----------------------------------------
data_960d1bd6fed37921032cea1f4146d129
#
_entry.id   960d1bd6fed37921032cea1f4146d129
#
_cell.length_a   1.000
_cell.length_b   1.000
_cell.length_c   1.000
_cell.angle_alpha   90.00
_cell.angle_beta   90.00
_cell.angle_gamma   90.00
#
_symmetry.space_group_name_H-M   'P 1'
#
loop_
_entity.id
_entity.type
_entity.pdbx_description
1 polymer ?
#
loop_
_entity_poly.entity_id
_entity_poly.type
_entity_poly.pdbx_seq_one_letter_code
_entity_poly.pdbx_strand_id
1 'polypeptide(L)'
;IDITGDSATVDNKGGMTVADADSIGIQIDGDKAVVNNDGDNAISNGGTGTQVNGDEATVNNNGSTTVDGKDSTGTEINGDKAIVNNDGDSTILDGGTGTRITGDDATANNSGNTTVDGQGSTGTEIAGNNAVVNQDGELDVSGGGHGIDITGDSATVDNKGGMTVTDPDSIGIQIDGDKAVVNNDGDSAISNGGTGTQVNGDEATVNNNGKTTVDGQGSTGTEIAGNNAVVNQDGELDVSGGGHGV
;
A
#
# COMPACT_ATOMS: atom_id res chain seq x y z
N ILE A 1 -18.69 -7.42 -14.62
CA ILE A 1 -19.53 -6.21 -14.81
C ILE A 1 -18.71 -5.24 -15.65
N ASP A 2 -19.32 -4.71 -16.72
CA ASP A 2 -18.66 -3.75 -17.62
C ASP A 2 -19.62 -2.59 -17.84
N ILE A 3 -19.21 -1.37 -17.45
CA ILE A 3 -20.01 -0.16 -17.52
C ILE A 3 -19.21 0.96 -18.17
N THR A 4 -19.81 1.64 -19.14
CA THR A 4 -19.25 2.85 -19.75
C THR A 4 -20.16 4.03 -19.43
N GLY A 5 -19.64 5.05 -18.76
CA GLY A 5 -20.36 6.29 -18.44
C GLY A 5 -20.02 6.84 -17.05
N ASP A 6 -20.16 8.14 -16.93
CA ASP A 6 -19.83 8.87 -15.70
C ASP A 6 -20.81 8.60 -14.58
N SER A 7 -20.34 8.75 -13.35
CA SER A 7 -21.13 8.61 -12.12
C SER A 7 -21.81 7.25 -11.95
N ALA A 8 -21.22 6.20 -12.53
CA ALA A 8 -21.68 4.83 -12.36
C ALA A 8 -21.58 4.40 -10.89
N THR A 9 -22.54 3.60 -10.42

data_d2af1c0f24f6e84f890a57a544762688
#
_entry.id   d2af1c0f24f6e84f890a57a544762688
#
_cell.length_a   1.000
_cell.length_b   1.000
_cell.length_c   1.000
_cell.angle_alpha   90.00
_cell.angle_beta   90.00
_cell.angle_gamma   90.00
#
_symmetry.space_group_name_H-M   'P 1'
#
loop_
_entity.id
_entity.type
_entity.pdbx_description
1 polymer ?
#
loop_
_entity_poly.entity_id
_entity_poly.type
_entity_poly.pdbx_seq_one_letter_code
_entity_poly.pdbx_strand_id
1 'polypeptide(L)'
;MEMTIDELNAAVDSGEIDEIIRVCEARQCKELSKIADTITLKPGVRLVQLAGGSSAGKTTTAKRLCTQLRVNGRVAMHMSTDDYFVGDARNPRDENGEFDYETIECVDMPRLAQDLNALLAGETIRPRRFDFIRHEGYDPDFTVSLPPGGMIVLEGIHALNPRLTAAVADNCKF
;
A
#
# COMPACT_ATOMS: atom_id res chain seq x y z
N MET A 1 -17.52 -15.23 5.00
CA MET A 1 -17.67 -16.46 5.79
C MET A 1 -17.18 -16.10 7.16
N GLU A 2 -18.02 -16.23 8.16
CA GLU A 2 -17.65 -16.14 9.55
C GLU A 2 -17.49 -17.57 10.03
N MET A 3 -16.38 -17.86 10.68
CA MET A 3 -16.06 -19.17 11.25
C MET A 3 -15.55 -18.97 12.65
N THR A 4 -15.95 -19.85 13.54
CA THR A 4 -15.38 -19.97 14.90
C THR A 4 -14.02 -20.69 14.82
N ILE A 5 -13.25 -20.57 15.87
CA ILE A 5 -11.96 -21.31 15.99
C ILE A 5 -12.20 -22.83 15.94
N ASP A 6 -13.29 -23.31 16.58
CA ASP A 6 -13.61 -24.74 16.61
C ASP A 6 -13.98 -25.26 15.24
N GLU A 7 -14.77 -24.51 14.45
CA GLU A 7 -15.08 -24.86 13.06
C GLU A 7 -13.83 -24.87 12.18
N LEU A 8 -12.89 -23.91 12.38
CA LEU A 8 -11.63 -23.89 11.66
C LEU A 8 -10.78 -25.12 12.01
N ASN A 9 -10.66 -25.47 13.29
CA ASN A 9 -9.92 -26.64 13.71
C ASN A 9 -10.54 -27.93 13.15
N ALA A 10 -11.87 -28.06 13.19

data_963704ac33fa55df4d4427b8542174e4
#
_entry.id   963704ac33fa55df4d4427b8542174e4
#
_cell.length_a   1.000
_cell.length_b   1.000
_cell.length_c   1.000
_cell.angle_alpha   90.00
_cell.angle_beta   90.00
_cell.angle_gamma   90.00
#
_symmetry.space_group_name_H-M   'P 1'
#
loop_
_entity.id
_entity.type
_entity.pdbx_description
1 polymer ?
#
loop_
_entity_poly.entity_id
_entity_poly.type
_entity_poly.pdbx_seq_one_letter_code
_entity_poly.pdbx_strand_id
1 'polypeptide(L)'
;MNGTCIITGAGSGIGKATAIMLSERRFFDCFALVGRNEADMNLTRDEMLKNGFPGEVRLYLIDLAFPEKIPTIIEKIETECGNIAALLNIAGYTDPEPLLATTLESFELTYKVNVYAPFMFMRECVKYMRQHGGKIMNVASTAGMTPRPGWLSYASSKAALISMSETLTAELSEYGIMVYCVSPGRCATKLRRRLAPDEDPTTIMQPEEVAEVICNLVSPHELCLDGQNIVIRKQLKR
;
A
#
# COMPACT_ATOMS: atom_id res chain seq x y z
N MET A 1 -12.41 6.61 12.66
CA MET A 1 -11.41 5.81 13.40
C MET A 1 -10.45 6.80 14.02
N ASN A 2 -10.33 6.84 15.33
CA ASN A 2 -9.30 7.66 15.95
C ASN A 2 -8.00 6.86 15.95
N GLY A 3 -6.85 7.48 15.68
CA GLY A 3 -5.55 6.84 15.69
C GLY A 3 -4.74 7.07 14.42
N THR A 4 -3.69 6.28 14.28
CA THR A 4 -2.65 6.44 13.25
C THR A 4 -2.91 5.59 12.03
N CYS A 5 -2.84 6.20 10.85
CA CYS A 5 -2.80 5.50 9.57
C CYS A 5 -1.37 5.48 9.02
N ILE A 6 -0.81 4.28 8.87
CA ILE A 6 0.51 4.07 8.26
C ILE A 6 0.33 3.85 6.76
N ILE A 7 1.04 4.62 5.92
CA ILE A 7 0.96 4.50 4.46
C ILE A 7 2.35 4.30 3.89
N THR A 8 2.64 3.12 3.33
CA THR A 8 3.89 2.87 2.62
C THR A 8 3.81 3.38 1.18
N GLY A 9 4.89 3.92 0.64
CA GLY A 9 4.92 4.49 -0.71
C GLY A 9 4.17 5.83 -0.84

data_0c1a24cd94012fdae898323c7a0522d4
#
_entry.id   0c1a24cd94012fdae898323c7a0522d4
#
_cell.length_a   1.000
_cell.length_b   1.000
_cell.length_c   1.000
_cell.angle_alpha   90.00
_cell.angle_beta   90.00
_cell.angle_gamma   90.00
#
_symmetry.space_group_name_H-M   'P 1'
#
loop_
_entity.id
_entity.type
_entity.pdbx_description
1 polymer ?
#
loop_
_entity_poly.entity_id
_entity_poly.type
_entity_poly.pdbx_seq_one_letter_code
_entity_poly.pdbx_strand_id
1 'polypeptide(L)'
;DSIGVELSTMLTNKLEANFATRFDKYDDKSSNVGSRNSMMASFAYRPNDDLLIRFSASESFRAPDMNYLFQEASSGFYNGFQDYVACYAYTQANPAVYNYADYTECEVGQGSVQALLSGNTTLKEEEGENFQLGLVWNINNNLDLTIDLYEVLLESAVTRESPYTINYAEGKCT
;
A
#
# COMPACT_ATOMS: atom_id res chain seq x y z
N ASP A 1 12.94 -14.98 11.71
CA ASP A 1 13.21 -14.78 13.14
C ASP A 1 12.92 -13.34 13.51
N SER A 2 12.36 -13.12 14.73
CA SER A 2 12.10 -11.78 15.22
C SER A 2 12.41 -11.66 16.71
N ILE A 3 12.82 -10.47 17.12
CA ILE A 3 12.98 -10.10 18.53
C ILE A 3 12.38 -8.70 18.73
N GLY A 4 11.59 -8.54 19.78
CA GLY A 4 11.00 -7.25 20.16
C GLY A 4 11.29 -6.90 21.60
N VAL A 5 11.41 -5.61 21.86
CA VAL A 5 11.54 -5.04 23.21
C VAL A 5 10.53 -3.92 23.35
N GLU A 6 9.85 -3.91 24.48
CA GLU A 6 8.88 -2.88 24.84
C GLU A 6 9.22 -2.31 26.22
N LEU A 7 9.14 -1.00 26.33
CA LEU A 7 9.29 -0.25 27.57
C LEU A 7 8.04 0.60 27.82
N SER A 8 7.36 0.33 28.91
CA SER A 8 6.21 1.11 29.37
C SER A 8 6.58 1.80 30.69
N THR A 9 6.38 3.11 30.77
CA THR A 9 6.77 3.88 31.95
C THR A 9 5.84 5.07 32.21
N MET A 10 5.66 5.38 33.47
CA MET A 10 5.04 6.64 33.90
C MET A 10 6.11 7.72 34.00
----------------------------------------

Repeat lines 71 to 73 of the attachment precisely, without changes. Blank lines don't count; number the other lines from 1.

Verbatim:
_entity.type
_entity.pdbx_description
1 polymer ?